President Chavez was in Venice for the world premiere of Oliver Stone's documentary
He's one of the most controversial figures walking the political stage at the moment - but at the Venice Film Festival, Venezuelan President Hugo Chavez has been walking the red carpet.
He was in Venice for the world premiere of director Oliver Stone's documentary examining his portrayal in the media.
Hundreds of admirers turned out to greet him, some of them chanting "president, president" in Spanish. He played up to the part of movie star, meeting the public and throwing a flower into the crowd. He even took a photographer's camera to snap himself.
Rumours that the president might be paying a "surprise" visit leaked out a day or so in advance - helped by the sudden presence of Venezuelan military officials in the city.
Although the presence of celebrities from Tom Cruise to Brad Pitt and Angelina Jolie is commonplace during the festival, security was the tightest it's ever been, with armed guards checking bags and a tight cordon around the Palazzo Del Cinema.
Seeing a man frequently described as a "dictator" by parts of the American media on such close terms with a prolific Hollywood director is one of the most interesting photo opportunities the festival has ever offered reporters.
The film tells the story of Venezuela since Chavez came to power in 1998
Hugo Chavez has been seen as a maverick - and much worse - since he was elected in 1998. He has been outspoken on US foreign policy and once described former President George Bush as a "donkey".
It's earned him little favour from the more conservative elements of the American press. Within the last few days, Mr Chavez has signed an oil deal with Iran.
Stone's documentary "South of the Border" started as an attempt to find out the truth behind the newspaper headlines about the Venezuelan leader.
"The demonisation of Chavez has been intense to the point it's hilarious," Stone told the BBC. "We show that in the movie.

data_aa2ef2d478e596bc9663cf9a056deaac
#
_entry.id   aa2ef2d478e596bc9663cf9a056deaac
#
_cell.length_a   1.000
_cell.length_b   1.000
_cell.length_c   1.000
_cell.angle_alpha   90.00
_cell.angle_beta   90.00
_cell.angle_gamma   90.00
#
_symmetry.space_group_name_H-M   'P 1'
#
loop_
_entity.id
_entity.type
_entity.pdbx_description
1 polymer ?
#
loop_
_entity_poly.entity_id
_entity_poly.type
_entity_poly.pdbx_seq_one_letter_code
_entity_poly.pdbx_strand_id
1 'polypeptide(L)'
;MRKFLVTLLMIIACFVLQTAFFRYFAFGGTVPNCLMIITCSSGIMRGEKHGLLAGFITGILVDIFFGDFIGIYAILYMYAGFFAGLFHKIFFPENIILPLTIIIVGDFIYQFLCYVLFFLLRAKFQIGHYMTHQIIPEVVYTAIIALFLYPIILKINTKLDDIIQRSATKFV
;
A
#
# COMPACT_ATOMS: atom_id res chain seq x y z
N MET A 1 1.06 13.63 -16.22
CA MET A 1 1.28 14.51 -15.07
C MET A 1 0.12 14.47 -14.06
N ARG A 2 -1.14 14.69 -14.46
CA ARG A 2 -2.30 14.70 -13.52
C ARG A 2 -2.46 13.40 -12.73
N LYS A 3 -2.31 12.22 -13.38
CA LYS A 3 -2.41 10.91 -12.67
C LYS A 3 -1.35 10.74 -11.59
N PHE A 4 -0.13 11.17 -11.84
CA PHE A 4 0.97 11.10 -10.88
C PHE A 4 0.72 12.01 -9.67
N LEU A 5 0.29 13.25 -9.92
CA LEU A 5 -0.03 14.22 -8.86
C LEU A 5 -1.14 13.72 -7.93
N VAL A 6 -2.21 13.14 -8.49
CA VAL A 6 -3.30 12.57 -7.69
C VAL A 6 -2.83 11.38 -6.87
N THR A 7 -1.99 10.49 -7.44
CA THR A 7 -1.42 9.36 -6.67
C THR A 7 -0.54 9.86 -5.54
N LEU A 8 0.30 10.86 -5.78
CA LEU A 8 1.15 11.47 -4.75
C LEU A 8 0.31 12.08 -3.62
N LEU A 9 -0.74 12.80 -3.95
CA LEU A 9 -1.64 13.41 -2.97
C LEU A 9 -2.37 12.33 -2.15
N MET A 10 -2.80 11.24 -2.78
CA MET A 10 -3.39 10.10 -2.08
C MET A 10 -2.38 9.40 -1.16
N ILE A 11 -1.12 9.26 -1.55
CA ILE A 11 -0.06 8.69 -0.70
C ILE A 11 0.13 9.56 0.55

South America has been treated as North America's backyard for too long, and the pendulum has started to swing
"America is paranoid about its 'enemies', whether it's Venezuela, Iran or Iraq. I think there are dangerous consequences and this is an attempt to lessen that paranoia.
"We wanted to emphasise the good things that have happened in Venezuela, like the poverty rate being cut by 50% since he assumed power. Even his enemies would say that on that front, Chavez has done well."
Stone was granted unprecedented access and interview time with his subject, and from that the film grew into a full-scale tour around much of South America, meeting several heads of states - all of whom claim on camera to be supporters of Mr Chavez.
Audiences see Stone playing soccer with Bolivian President Evo Morales, and asking Argentinian President Cristina Fernandez De Kirchner how many pairs of shoes she owns. But there are also less light-hearted subjects to document.
"All the presidents I met confirmed all their countries are undergoing vast changes, and there is an anti-Washington consensus," he reports.
"South America has been treated as North America's backyard for too long, and the pendulum has started to swing. Fidel Castro told me in an interview back in 2002 that that would happen, but I never believed it at the time. I believe only Mexico and Colombia could now be described as pro-USA."
'He's got discipline'
The director has come from making the movie convinced that Mr Chavez does not deserve the description of "dictator".
Stone's previous films include Platoon, JFK and Nixon
"The guy has survived 12 electoral processes," he comments. "Jimmy Carter went down to supervise one of them and he called it the fairest election he had ever seen."
From the scenes on the Venetian red carpet, Hugo Chavez and Oliver Stone have certainly formed a bond. In the movie, the president addresses Stone as "my brother".
"I see him as a soldier," Stone says. "Most guys get weak, but he's gonna die with his boots on. He's got discipline."
South of the Border got an enthusiastic reception from a critics' screening at Venice - but the very media Stone is examining is unlikely to respond warmly to the director's portrait of Mr Chavez - and Stone's final assessment that much of what he is doing is right.
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